Could it be that US President Donald Trump has accidentally told the truth?
In between tweeting conspiracy theories linking Bill Clinton with a paedophile billionaire’s suicide in jail and successfully campaigning to get the Hollywood movie release of The Hunt canned, Trump has continued to complain that the US dollar is too high.
And it seems that he has a point – one that we are acutely aware of here in Australia as our dollar continues to plunge well into the US67c range.
US dollar strength has been extraordinary
On several measures the US dollar has been trouncing currencies around the world – rising an amazing 32% since 2011 and becoming the strongest currency of any major developed country.
While a lot of US dollar strength is due to its continuing robust economic performance compared to other countries and to the status of the US dollar as a de-facto reserve currency that is used to price so many commodities, Trump is right to complain that the high dollar is restricting the performance of the US economy.
The strong dollar helps the US to attract lots of consumer imports and to run trade deficits with many countries and it also makes US exports more expensive and difficult to sell.
Suppressing profits around the world
The strong dollar also reduces the profits of many US multinationals as they restate their global earnings back to their home currency and it also raises the cost of servicing US dollar debts.
That really impacts the many non-US companies that have US dollar debts because they have to pay back more money in their local currency to make their repayments, effectively suppressing profits in countries other than the US.
Global monetary policy tightened by strong dollar
That is a serious matter given that the Bank for International Settlements estimates that US dollar-denominated liabilities to non-bank borrowers outside the US reached US$11.8 trillion this year.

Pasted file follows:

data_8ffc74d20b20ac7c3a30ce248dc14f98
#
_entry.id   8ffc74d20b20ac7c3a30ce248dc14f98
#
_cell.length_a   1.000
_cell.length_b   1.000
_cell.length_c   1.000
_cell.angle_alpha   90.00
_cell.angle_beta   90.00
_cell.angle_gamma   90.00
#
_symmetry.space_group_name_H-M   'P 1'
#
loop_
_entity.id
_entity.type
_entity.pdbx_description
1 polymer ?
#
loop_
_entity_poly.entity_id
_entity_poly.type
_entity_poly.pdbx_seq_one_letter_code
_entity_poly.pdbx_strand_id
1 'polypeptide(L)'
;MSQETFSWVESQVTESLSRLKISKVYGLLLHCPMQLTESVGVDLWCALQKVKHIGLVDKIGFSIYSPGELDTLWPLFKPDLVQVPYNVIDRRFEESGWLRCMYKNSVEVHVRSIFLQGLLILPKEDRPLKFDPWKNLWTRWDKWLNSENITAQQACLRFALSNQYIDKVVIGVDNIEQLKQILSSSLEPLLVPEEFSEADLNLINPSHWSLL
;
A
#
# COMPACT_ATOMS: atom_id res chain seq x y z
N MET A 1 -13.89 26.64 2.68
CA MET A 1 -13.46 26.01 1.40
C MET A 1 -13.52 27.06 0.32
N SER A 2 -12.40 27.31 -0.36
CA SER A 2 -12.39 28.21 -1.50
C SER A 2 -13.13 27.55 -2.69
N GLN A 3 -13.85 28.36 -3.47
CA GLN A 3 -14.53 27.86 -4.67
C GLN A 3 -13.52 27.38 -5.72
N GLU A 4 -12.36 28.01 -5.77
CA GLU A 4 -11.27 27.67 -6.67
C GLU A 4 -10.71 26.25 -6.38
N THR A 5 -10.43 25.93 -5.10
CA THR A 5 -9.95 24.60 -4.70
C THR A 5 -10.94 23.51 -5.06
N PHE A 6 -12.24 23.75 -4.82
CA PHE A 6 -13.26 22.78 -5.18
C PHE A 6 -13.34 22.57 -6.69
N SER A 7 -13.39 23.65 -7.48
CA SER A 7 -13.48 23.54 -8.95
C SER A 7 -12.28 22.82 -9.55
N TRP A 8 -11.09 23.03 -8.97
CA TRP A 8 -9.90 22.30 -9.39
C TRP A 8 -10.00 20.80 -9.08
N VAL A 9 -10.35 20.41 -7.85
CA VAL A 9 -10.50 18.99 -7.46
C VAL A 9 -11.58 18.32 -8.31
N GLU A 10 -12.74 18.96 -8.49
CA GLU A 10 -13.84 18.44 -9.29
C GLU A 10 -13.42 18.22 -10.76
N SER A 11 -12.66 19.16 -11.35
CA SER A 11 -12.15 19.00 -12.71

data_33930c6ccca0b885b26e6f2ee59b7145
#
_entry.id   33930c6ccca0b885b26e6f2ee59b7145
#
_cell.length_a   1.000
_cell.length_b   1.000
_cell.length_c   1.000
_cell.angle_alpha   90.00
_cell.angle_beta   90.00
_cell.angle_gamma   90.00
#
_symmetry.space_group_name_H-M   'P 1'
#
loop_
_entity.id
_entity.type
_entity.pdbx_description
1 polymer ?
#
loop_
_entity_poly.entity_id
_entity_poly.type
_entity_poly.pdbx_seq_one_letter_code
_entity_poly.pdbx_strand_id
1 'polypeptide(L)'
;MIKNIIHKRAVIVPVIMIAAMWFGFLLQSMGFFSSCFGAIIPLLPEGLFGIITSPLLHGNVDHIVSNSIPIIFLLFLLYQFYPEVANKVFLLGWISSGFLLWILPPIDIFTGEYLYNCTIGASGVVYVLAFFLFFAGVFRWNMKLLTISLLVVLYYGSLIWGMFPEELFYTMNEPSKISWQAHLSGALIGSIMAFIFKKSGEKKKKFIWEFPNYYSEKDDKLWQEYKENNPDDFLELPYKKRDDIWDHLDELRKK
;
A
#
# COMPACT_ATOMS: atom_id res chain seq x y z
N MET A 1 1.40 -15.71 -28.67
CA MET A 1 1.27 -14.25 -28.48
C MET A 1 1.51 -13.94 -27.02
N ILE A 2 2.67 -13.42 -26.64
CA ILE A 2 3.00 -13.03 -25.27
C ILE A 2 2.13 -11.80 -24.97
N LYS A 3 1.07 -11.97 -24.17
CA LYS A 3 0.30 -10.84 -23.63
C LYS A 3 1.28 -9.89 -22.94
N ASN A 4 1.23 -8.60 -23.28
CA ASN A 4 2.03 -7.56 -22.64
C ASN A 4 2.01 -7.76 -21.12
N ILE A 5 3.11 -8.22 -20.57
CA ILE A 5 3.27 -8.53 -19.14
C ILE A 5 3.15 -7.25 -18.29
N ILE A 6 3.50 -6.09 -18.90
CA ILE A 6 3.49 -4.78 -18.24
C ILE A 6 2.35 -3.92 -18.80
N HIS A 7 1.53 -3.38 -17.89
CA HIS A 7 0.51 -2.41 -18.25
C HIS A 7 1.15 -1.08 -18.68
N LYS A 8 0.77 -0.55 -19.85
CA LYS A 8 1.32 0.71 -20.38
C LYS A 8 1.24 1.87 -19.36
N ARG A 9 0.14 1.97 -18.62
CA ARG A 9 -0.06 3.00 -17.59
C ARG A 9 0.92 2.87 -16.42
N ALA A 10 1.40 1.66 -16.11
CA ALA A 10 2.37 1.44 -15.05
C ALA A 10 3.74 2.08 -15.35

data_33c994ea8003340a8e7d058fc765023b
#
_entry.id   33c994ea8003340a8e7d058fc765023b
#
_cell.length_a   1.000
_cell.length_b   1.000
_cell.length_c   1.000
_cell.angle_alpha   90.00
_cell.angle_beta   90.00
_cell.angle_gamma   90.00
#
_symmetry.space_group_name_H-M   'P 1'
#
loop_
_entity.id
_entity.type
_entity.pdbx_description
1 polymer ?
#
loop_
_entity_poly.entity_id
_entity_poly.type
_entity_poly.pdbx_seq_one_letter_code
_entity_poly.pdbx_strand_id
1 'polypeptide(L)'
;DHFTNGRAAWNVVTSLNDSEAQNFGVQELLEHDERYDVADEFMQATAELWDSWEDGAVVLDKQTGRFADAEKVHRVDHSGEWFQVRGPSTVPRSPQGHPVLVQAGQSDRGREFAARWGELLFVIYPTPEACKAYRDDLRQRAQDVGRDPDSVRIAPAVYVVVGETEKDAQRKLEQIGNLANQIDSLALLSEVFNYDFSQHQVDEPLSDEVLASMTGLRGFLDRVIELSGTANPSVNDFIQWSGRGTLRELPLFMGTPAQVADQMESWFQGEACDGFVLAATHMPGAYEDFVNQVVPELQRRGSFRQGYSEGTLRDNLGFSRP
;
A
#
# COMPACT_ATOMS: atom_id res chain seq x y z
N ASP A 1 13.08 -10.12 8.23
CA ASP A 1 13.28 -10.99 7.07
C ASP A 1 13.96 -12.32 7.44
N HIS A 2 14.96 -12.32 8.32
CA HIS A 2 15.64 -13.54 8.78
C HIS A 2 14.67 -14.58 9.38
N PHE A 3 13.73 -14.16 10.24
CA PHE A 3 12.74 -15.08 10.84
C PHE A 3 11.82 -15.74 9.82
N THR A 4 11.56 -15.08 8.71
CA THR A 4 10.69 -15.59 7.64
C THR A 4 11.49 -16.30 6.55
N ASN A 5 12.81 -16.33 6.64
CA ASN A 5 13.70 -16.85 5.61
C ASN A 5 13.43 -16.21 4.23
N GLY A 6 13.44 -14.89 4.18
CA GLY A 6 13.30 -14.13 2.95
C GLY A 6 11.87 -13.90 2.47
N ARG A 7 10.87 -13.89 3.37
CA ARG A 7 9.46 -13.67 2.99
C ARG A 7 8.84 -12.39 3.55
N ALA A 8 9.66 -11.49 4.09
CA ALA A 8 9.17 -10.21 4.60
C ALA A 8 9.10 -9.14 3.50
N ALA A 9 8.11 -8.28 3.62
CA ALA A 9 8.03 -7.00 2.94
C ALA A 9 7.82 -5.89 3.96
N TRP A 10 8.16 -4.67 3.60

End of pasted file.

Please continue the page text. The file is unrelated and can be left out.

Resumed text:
Even now that the US Federal Reserve has started to cut US interest rates, that has failed to dent the US dollar because global interest rates were already heading downwards.
Australia is a great example, with our official interest rates falling to a record low of 1% well before the US Fed decided to cut by 25 basis points to a range between 2% and 2.25%.
US Fed has been slow to cut
The US has been slower to resume cutting rates – indeed Chairman Jerome Powell indicated this cut is a pre-emptive insurance policy rather than the start of a series of cuts – so the US dollar looks set to remain strong against most currencies as long as the country’s growth remains intact and it retains a positive interest rate differential with many countries.
US growth and unemployment will be the measures to watch for because if other countries have got the jump on the US by cutting rates earlier, you would expect to see their growth rates pick up as the stimulus flows through compared to a later and lower amount of stimulus in the US.
Currencies are particularly sensitive to growth rates and should the US finally lose its edge over large slabs of the world such as Japan and Europe, that could sow the first seeds for a weaker US currency – not to mention increasing the much talked about chances of a recession.